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- Greater Load from ProDrive™ System -

Shown with Facts and Numbers

This page presents the detailed, factual data (with pictures) which demonstrate that the ProDrive toothbelt system applies a substantially greater load to the secondary shaft than does either the factory chain drive or the Behuncik belt drive.

Despite the publication of this information in mid-2003, and despite a clear presentation of these data at Homer's-2004, ProDrive apparently thinks that if they continue to deny these facts, they will just go away. Well, not quite yet.

There are three reasons that the ProDrive system applies substantially greater bending load to the secondary shaft, which will be explained in detail below.



The ProDrive secondary sprocket is smaller in diameter than either the chain drive sprocket or the Behuncik sprocket, which generates a LARGER drive tension for the same applied torque;


The ProDrive secondary sprocket applies the drive tension HIGHER on the secondary shaft than the factory chain, regardless of how many times ProDrive denies it (see detailed proof below). That produces a larger bending moment for the same applied belt / chain force.


ALL belt systems require PRELOAD in order to transmit power. Regardless of ProDrive's claims, if the belt can transmit the power to the main rotor, then either:

  1. the belt has at least the required preload, OR
  2. the belt is generating a LARGER preload than it would if it were properly tensioned (making it worse than shown here). This is the phenomenon known as "self-tensioning", explained in the section on Gates Toothbelt Issues.

When you combine the effects of these three factors, you find that a ProDrive belt system, properly tensioned for cruise power, applies a 33.3% larger bending stress to the secondary shaft, which results in a 33.3% larger deflection, which leads to a faster fretting rate and a higher fatigue stress. AND, that bigger fatigue stress is being applied to the shaft at ALL POWER SETTINGS.



Everyone who has used a torque wrench will understand that if you use a wrench with a 2-foot-long handle to apply 100 lb-ft of torque to a bolt, you will be pulling on the wrench handle with a force of 50 pounds. If you decide to use a wrench with a 1.5-foot-long handle, you must pull on the wrench with a 67 pound force to get the same 100 lb-ft of torque.

The same principle applies to the drive sprocket diameter. With a chain drive or belt drive or gear drive, the force transmitted by the chain or belt or gear is the applied torque times half the pitch diameter.

If the secondary shaft is applying 95 HP to the main rotor, the torque is 230 lb-ft or 2760 lb.-in. (230 x 12)

CHAIN DRIVE: Morse Chain (a leading manufacturer of 50-series roller chain) lists the pitch diameter of the 19-tooth, 50-series sprocket as 3.797 inches. Therefore, the driving tension applied to the chain by that 2760 lb.-in. of torque is:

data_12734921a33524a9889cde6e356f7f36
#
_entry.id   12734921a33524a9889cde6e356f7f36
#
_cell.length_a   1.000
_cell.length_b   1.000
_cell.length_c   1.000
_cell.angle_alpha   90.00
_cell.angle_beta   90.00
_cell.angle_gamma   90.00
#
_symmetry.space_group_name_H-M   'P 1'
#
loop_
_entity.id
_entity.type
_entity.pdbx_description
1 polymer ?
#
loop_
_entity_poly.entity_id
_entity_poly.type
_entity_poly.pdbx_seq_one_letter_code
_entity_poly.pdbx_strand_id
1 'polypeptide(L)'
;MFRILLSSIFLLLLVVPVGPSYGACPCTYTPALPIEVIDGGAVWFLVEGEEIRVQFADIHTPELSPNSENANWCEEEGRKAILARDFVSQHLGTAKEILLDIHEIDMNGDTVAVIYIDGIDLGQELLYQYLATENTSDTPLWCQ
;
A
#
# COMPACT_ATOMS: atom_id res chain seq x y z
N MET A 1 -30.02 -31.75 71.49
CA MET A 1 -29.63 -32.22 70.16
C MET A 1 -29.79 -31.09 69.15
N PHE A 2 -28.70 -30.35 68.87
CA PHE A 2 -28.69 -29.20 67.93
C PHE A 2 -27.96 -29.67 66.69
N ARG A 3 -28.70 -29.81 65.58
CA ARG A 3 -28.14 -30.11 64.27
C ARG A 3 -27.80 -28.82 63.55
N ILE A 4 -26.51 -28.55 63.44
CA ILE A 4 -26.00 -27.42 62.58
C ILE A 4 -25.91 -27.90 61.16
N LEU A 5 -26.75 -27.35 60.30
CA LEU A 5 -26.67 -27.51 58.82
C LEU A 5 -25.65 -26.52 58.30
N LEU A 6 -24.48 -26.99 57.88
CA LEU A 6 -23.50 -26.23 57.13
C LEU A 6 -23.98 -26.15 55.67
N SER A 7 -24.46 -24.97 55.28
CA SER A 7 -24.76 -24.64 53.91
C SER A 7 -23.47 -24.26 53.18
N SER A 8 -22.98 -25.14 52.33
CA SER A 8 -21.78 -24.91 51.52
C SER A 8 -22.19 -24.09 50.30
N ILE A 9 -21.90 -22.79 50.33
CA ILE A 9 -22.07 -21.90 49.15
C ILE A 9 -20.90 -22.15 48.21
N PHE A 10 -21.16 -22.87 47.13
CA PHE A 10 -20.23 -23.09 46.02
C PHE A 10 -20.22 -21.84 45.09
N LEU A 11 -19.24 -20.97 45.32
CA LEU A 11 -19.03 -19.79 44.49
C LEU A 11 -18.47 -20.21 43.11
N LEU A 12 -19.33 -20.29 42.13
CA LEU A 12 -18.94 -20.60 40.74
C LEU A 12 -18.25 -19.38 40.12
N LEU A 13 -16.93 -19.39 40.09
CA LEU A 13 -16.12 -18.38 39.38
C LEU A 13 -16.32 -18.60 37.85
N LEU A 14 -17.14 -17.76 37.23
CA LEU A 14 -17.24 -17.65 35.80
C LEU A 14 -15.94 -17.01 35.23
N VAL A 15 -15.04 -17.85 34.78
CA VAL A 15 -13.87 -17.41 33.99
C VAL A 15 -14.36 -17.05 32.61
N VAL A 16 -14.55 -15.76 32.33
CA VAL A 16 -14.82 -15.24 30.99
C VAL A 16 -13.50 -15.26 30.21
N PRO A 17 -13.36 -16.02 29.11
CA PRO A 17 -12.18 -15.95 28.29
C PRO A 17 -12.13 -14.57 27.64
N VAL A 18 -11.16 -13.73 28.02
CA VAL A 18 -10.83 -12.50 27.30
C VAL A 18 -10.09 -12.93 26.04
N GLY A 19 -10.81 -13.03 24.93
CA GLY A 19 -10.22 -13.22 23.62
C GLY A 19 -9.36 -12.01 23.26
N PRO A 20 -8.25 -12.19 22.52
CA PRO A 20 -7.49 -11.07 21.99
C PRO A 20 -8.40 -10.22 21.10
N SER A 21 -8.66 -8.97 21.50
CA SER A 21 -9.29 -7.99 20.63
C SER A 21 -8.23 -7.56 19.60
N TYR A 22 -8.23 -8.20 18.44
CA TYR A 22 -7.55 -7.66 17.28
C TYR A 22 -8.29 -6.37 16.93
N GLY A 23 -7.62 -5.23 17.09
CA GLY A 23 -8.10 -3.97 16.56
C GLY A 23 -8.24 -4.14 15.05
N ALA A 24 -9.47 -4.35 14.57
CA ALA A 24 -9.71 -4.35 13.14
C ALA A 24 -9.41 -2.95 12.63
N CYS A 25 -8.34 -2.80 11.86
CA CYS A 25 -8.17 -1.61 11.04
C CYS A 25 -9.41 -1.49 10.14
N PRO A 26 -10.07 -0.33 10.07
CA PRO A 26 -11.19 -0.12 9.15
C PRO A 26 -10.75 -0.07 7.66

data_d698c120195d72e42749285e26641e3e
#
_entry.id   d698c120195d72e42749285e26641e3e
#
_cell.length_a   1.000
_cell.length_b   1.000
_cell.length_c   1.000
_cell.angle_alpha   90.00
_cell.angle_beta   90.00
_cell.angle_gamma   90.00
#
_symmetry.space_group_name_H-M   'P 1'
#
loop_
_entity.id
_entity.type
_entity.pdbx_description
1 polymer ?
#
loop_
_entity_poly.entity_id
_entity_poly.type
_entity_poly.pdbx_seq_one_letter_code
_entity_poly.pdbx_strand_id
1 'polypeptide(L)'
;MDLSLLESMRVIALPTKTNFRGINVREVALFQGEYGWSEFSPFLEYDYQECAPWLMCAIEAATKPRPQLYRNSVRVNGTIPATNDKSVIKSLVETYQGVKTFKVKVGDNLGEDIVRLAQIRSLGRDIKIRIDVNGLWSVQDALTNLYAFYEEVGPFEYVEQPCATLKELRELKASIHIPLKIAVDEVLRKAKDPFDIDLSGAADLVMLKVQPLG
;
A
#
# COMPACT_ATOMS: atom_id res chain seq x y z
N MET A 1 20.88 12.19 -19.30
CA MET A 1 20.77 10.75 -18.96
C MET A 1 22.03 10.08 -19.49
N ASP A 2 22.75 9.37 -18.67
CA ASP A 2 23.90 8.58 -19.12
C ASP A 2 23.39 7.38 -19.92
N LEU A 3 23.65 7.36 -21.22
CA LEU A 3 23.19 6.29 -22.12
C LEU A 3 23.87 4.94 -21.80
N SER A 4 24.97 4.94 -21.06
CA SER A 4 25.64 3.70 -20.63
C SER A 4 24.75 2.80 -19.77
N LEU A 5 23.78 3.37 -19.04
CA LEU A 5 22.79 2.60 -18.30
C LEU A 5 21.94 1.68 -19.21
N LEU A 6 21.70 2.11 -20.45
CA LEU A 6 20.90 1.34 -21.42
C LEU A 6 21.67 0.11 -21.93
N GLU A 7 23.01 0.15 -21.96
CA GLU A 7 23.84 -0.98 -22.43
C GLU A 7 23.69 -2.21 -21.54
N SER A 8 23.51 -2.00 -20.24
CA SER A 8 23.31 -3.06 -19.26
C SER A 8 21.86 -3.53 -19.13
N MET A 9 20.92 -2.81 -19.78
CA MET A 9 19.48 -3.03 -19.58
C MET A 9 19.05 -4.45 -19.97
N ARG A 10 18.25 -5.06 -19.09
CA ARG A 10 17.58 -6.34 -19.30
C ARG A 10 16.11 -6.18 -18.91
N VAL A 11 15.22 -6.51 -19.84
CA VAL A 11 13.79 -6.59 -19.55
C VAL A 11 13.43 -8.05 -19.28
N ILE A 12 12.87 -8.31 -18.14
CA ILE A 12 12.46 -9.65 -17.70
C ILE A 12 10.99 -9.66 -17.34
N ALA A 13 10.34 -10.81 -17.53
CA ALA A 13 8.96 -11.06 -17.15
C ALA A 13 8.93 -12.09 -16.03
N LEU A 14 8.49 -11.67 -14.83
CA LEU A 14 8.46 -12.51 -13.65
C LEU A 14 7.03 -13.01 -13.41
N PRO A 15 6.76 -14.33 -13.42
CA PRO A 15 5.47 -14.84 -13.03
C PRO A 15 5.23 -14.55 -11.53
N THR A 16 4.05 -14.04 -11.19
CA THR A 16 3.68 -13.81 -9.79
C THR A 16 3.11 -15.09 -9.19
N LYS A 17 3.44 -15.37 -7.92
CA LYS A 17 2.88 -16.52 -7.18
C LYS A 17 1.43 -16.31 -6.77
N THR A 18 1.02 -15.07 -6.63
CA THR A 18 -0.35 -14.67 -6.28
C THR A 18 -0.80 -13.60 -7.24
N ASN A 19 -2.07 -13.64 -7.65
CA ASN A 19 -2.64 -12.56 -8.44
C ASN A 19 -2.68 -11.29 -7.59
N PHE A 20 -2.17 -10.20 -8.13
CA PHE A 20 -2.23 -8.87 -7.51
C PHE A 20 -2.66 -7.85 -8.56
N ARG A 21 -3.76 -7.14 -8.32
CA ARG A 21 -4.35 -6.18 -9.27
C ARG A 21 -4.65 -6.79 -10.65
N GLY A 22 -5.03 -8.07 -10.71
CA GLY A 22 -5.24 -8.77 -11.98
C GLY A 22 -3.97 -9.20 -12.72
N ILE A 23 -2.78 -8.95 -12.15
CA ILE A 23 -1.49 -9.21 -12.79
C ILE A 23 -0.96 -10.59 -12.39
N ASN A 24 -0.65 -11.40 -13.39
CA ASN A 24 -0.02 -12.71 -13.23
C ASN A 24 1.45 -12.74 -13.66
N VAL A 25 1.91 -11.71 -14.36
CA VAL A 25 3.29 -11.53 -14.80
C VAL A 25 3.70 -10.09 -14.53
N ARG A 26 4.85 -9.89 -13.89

Chain Force = torque / (1/2 sprocket pitch diameter)
Chain Force = 2760 / (1/2 * 3.797) = 1454 pounds.

PRODRIVE BELT: We have measured several ProDrive sprockets, and the outside diameter is the same as Gates published dimension of 3.349 inches, and on that basis, we use the Gates figure of 3.409 inches for the pitch diameter for that sprocket.

Therefore, for the same 95 HP applied to the main rotor (2762 lb-in of torque), the driving tension is:

Belt Force = torque / (1/2 sprocket outside diameter)
Belt Force = 2760 / (1/2 * 3.409) = 1619 pounds.

No matter how you slice it, 1619 is 11.4% greater than 1454. That means if the same torque is applied to each system, the bending force applied by the ProDrive system will be 11.4% greater than the chain BY VIRTUE OF THE SPROCKET DIAMETER ALONE, without taking preload into account.



The ProDrive sprocket is almost 3/4" taller than the chain sprocket, and, although it sits slightly lower on the shaft than the chain sprocket, the substantially greater height causes the ProDrive system to apply a larger bending moment to the shaft for the same applied force.

Here is how we determined the comparative bending moment arm values.



This picture shows a side view of a 35mm secondary with the chain drive sprocket installed. The vertical location of the sprocket is set by the 3-hole plate which bolts to the end of the shaft and to the top of the sprocket.

We measured the 1.910 height dimension on a factory sprocket. The 2.520 dimension is from the top of the sprocket to the upper edge of the bearing. The chain load can be assumed to be applied at the vertical midpoint of the sprocket.

The point of maximum bending moment (substantiated by our FEA studies) is roughly in the middle of the spherical bearing. The bearing thickness is 0.906.